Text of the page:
The original wooden synagogue from the beginning of the 16th century was destroyed by Swedish troops in 1643. At the end of the 17th century, a stone building was built on the site of today’s synagogue, which was rebuilt several times and served the Jewish community until the second half of the 19th century. However, due to insufficient capacity, it was demolished as a new synagogue stood in two years (1888) thanks to the Jewish mayor David Kuffner. Final adjustments were made twenty years later according to a design by the Viennese architect Max Fleischer. This building was used for religious purposes until the German occupation, being subsequently used as a warehouse. A demanding reconstruction was carried out in the 1990s and is now used by the Municipal Museum and Gallery in Břeclav for cultural and social occasions. Since 2010, the synagogue has housed a permanent exhibition “Jewish Břeclav”, depicting the rich history and tradition of the Jewish community of the region. In addition, short-term exhibitions and cultural events take place here.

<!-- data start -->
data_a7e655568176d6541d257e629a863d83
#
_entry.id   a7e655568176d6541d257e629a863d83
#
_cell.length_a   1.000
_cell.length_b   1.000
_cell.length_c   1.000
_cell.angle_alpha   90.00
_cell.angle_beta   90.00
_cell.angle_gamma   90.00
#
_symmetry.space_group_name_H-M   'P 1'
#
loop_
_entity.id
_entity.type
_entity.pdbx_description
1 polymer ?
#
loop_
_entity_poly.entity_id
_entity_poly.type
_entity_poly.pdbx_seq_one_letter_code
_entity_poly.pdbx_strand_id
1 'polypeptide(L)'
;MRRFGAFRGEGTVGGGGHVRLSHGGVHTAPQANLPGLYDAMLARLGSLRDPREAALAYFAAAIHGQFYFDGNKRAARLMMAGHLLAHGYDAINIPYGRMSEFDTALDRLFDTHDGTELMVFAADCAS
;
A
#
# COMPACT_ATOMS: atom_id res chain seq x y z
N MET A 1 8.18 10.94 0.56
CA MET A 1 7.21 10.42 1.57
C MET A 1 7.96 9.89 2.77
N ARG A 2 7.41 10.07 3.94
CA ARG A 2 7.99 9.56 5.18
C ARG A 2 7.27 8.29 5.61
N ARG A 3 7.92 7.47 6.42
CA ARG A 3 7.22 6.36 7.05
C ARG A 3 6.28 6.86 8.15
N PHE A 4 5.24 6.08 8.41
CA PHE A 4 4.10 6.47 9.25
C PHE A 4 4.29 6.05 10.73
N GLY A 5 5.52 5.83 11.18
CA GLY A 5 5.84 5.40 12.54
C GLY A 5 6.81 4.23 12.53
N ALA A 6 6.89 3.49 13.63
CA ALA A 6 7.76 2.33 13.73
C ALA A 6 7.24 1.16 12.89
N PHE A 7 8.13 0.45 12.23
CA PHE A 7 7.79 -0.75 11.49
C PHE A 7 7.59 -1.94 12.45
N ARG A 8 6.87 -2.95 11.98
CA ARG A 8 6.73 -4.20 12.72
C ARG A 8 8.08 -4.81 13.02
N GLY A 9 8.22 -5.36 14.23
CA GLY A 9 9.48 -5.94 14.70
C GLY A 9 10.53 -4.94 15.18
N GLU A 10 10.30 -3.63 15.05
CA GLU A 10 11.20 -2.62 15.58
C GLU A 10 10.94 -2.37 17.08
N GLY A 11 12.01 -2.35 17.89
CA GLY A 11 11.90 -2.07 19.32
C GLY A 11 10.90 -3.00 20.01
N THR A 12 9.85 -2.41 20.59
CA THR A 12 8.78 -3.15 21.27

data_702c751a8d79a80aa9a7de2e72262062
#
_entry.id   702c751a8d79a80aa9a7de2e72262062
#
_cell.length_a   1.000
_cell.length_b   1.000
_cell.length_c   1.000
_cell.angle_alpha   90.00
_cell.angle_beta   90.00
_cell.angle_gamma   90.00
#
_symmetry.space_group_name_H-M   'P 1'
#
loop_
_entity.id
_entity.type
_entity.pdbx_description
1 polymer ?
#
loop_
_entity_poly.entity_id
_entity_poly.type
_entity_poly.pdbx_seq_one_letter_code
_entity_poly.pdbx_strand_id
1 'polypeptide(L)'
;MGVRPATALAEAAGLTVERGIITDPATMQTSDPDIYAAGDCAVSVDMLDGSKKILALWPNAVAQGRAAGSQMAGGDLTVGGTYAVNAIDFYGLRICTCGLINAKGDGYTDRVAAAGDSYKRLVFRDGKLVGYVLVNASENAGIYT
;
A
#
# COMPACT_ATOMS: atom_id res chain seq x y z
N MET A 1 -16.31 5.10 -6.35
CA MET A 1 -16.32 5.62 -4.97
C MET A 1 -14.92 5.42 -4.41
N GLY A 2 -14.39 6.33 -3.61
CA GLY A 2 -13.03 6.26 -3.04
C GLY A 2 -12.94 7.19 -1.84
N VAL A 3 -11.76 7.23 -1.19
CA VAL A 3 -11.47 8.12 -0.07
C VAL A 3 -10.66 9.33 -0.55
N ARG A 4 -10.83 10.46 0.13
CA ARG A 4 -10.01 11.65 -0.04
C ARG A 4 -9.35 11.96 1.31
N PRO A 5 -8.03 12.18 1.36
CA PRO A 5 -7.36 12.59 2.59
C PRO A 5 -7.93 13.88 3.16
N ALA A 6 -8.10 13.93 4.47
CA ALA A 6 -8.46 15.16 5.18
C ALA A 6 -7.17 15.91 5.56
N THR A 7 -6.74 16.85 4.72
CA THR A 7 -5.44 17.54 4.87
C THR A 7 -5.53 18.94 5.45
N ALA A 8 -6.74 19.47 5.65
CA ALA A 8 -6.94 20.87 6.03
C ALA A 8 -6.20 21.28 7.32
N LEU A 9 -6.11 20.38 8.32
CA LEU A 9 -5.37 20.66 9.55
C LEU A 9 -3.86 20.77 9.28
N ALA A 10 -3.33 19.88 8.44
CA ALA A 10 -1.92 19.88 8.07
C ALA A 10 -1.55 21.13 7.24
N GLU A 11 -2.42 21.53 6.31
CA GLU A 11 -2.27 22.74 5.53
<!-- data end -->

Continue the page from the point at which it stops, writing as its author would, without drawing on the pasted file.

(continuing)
Synagogue is a protected cultural monument. It is built in neo-romanesque style with numerous oriental Moorish elements in the interior. The north-west façade boasts a massive gable with a central circular motif topped by a stone decalogue with two turrets on the edges. Above the main entrance is a Hebrew inscription “Enter His gates with thanksgiving and His courts with praise; give thanks to Him and praise His name” (Psalm 100:4). The staircase leading to the woman’s grandstand, supported by ten slender pillars with Doric capitals, is entered through the two side entrances. The hall is rounded off by a flat beamed ceiling with impressive paintings, from which huge decorative chandeliers hang.